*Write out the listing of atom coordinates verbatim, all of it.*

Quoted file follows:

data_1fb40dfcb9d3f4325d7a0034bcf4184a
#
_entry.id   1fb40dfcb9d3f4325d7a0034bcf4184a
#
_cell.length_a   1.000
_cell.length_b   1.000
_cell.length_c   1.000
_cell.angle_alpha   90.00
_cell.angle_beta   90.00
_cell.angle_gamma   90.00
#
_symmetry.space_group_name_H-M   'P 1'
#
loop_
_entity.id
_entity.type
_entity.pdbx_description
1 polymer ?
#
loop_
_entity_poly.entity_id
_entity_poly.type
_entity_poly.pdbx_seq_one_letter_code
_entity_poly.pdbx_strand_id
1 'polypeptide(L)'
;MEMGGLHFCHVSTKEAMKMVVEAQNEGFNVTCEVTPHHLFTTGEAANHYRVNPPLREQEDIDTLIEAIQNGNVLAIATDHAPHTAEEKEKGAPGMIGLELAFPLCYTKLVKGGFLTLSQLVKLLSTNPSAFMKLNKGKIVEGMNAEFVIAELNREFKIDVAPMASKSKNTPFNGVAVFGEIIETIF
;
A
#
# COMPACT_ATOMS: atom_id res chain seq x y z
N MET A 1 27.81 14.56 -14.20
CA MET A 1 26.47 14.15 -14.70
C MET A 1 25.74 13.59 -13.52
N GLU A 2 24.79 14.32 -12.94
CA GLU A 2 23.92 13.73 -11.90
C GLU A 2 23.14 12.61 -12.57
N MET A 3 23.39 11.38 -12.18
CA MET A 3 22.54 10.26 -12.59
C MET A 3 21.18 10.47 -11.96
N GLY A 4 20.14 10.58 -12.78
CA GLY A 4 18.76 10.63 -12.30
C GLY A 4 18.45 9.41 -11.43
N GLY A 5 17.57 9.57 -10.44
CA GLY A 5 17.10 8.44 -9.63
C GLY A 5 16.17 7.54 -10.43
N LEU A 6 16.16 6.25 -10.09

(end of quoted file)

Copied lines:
data_1fb40dfcb9d3f4325d7a0034bcf4184a
#
_entry.id   1fb40dfcb9d3f4325d7a0034bcf4184a
#
_cell.length_a   1.000
_cell.length_b   1.000
_cell.length_c   1.000
_cell.angle_alpha   90.00
_cell.angle_beta   90.00
_cell.angle_gamma   90.00
#
_symmetry.space_group_name_H-M   'P 1'
#
loop_
_entity.id
_entity.type
_entity.pdbx_description
1 polymer ?
#
loop_
_entity_poly.entity_id
_entity_poly.type
_entity_poly.pdbx_seq_one_letter_code
_entity_poly.pdbx_strand_id
1 'polypeptide(L)'
;MEMGGLHFCHVSTKEAMKMVVEAQNEGFNVTCEVTPHHLFTTGEAANHYRVNPPLREQEDIDTLIEAIQNGNVLAIATDHAPHTAEEKEKGAPGMIGLELAFPLCYTKLVKGGFLTLSQLVKLLSTNPSAFMKLNKGKIVEGMNAEFVIAELNREFKIDVAPMASKSKNTPFNGVAVFGEIIETIF
;
A
#
# COMPACT_ATOMS: atom_id res chain seq x y z
N MET A 1 27.81 14.56 -14.20
CA MET A 1 26.47 14.15 -14.70
C MET A 1 25.74 13.59 -13.52
N GLU A 2 24.79 14.32 -12.94
CA GLU A 2 23.92 13.73 -11.90
C GLU A 2 23.14 12.61 -12.57
N MET A 3 23.39 11.38 -12.18
CA MET A 3 22.54 10.26 -12.59
C MET A 3 21.18 10.47 -11.96
N GLY A 4 20.14 10.58 -12.78
CA GLY A 4 18.76 10.63 -12.30
C GLY A 4 18.45 9.41 -11.43
N GLY A 5 17.57 9.57 -10.44
CA GLY A 5 17.10 8.44 -9.63
C GLY A 5 16.17 7.54 -10.43
N LEU A 6 16.16 6.25 -10.09